Friday, November 7, 2008

One Big (Facebook) Family

Warning: If you are unfamiliar with Facebook, you may not understand some of the terms within this post. Crawl out from under your rock and go sign up.

I joined the "social networking" site Facebook about a year ago. Aaron claims that it has stolen my soul, and of course, he never exaggerates. In truth, I go in spats of enthusiasm, which somehow coincide with the craziness of my offline life.

For the couple of months that we were in our rental house, I frequented the site quite often - multiple times a day. Then we moved into our "new" house, and I don't think I was on for months. Just recently, however, as we are stalled waiting for our doors to arrive, I have had more time to play. And I've finally dragged Aaron in along with me, after months and months of refusing on his part.

Last night we sat down and started his profile page. With regard to computers, all of my teaching patience goes out the window, and my hand just itches to take over control of the mouse. It becomes very apparent that Aaron and I have different learning styles when it comes to technology.

He likes to read and analyze.

I like to click, explore, and hit the "back" arrow (or restart the whole darn thing) if I run into problems. Aaron likes to call me "the mad clicker".

After getting his profile photo up, it was time to request friends. The site provides a list of people "you may know". Most of them he did know in one way or another, but this was the most deliberate, excruciating "friend" selection I have ever seen. True to my computer style and personality, when presented with a similar list, I go through them quickly - if I know them and have mostly positive memories, or would like to know what they are up to, I send them the "friend request".

But Aaron? Each person involved at least 10 seconds of deliberation. Which is actually longer than it seems - try just sitting and staring at your computer screen for that long. See?

The points of deliberation involved (and I'm just guessing here): 1) Do I not particularly like this person? 2) Have I already "requested" this person's spouse? 3) Is this person a closer friend to Liz? 4) Do I talk to this person frequently in real life?

A "yes" to any of these, my friends, and you did not receive a "request". Sorry.

Here's how I would break down my own list of FB friends: There are those who I barely know - former classmates, former students, etc. These I don't check it with too much -but I like getting the updates of their relationship status, etc.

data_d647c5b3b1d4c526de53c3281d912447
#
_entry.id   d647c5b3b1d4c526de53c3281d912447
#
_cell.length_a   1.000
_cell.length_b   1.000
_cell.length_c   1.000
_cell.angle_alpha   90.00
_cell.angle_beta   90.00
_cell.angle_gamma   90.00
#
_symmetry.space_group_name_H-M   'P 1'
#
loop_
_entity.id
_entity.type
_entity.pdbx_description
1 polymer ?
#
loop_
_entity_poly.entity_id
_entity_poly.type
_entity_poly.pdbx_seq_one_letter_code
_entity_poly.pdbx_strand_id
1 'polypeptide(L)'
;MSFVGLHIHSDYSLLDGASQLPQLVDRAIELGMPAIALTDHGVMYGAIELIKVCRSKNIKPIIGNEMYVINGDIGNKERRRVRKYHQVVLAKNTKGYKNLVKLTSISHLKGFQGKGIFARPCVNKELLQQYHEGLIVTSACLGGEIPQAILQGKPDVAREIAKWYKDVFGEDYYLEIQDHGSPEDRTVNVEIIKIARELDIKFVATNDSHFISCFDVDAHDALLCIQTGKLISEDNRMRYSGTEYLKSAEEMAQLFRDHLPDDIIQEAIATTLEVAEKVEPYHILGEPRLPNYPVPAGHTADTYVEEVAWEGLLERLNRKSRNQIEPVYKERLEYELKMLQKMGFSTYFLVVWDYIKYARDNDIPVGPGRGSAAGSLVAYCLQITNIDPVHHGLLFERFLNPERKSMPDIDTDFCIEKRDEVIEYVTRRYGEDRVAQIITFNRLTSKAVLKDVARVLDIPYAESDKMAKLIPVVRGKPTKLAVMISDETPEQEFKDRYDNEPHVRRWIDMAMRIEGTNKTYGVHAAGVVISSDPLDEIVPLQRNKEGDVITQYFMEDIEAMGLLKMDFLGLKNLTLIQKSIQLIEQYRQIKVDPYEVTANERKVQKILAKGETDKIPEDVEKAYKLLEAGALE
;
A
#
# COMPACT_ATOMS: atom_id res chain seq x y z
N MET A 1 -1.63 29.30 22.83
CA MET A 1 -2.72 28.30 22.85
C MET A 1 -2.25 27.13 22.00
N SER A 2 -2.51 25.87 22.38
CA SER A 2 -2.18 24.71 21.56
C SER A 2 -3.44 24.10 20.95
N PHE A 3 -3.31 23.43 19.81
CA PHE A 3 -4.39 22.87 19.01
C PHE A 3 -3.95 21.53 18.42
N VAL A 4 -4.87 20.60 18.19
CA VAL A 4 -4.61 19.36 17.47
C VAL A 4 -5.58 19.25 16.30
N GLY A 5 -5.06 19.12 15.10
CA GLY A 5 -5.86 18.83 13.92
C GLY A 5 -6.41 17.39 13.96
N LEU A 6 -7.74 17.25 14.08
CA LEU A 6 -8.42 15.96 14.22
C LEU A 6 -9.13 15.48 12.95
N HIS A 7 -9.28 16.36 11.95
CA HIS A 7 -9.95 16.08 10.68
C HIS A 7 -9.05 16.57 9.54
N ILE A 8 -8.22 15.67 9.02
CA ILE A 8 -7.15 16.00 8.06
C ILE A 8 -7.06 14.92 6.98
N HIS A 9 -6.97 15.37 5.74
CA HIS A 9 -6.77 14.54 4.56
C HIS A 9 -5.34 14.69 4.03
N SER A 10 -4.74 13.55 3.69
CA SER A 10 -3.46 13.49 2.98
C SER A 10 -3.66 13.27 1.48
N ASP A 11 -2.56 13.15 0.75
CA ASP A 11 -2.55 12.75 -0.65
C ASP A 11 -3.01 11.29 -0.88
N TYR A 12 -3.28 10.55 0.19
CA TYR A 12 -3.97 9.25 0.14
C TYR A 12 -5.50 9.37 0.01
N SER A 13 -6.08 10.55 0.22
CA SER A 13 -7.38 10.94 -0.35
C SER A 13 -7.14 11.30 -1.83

Then there are folks that I see on a fairly frequent basis. I don't really check their profiles too much, either, because I generally know what's up with them. But it is fun to see photos!

The friend group that FB is really handy for is the "Christmas card folks". The ones you have some connection to still, but don't see in real life. For us, this includes cousins, former co-workers, friends in other cities. These are the friends that FB really helps with - we can interact at least more frequently than once a year. And I truly feel that this website, as much as you abstainers my laugh, has helped make those connections stronger.

Speaking of. I have at least two personal situations in which Facebook offered me closure in relationships. You want some dirt on my past, right? Okay. (deep breath...)

Both were former boyfriends - surprise! I dated boys before Aaron. Are you just totally shocked?

Anyway- C sent me a friend request - and it had been 10 years since I'd last talked to him. And that was after I got a letter from him in which he proposed about three times. Did I mention that we had last dated about 18 months before I got the letter? And that we hadn't seen each other or talked since? Yeah. It was kind of crazy.

So I finally got some answers about certain things that happened, and we haven't had much contact on FB since.

Shortly after that whole fiasco, I found L on Facebook and sent a friend request assuring him that I was happily married and not a stalker. Thankfully, he didn't think I was crazy. Again, we discussed some of the past and why certain things happened, and went our merry ways, although still Facebook friends.

What's my point here? (I'm starting to wonder, too.) I guess Facebook has given me the opportunity to right some wrongs and also get rid of some nagging questions. I've been able to find some high school classmates, and I'm looking forward to learning a bit of who they are as adults, instead of just remembering us all at our adolescent worst.

And now, I'm excited about another way to communicate with my husband. There's all kinds of flirty stuff you can send on Facebook, and I've just been waiting for the chance. I see even MORE time on the computer in my future.

Wednesday, November 5, 2008

One Irritating Phrase.

Have you ever heard a teenager use the phrase, "Back in the olden days"?